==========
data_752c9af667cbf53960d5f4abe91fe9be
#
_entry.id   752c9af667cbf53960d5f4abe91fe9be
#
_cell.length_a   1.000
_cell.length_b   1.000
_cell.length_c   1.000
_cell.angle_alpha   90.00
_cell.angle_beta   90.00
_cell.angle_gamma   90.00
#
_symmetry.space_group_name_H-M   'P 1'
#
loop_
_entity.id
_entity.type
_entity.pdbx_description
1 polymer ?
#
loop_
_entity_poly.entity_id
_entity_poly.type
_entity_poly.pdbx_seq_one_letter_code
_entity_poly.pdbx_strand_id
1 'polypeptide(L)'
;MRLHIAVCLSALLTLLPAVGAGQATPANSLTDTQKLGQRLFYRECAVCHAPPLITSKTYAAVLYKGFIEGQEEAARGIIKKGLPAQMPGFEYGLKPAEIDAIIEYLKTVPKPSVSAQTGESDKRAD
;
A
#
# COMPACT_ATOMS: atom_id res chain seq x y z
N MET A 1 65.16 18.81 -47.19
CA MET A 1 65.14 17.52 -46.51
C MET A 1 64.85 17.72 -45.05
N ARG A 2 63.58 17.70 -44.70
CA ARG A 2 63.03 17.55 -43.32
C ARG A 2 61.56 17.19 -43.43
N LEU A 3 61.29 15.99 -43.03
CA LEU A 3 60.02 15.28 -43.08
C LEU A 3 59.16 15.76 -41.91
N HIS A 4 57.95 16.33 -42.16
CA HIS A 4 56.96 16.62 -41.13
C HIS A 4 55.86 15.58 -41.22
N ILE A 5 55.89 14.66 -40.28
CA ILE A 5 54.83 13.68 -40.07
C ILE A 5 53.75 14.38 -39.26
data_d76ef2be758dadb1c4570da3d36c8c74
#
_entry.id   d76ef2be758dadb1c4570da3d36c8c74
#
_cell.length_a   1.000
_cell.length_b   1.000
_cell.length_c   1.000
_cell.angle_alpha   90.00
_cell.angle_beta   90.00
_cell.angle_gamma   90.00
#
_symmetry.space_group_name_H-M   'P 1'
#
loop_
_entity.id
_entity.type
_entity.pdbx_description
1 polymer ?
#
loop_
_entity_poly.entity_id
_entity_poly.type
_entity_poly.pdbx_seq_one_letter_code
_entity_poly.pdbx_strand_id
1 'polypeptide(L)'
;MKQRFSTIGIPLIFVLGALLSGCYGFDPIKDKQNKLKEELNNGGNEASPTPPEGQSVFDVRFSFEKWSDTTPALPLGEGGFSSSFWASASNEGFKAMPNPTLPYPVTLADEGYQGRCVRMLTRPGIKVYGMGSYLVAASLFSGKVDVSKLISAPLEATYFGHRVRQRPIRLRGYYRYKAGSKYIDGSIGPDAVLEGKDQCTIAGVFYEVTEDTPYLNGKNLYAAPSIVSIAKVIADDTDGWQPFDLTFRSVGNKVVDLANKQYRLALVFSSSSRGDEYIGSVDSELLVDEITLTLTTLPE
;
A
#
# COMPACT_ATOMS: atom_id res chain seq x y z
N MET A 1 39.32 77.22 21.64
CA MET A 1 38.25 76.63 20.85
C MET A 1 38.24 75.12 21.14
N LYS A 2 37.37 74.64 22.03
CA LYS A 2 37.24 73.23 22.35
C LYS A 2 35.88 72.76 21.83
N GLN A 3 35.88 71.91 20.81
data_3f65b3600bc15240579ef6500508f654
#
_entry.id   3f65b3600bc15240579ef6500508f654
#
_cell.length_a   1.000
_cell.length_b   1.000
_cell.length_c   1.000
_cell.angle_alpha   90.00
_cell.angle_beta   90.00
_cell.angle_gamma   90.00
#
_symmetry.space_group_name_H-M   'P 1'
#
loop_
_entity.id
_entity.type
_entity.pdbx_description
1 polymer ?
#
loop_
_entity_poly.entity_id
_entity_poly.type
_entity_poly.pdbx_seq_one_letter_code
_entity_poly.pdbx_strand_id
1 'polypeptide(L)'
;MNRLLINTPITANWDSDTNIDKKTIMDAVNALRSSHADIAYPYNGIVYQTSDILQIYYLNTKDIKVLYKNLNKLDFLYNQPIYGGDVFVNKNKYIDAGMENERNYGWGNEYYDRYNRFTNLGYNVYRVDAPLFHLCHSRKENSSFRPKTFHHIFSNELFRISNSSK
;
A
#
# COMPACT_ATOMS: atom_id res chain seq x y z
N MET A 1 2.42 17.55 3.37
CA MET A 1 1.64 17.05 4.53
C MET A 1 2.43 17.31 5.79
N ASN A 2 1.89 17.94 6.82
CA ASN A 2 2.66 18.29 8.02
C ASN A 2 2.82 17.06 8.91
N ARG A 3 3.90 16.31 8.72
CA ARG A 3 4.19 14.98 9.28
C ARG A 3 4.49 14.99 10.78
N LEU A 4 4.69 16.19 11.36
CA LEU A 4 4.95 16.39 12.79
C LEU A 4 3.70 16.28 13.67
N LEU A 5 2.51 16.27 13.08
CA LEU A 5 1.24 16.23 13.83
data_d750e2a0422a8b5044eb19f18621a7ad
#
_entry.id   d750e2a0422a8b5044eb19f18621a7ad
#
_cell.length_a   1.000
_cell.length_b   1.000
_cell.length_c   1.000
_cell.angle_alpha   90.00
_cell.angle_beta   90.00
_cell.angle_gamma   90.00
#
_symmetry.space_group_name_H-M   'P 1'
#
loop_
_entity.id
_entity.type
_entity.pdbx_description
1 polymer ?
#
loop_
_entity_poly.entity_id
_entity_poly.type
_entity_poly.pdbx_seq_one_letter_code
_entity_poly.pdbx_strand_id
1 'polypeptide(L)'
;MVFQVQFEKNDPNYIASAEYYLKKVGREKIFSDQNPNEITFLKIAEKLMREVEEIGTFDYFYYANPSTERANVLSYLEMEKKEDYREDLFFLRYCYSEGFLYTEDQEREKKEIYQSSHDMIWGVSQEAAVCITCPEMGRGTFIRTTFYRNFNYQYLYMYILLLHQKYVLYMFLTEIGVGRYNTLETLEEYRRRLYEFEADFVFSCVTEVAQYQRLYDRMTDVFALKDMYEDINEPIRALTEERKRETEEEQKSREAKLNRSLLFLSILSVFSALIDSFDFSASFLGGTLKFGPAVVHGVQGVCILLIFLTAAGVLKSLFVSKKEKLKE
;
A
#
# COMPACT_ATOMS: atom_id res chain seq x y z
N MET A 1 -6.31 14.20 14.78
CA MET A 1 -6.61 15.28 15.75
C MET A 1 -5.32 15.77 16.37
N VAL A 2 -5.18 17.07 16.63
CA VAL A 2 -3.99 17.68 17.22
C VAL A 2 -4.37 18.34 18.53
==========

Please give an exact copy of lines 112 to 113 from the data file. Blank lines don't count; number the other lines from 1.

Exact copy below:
# COMPACT_ATOMS: atom_id res chain seq x y z
N MET A 1 2.42 17.55 3.37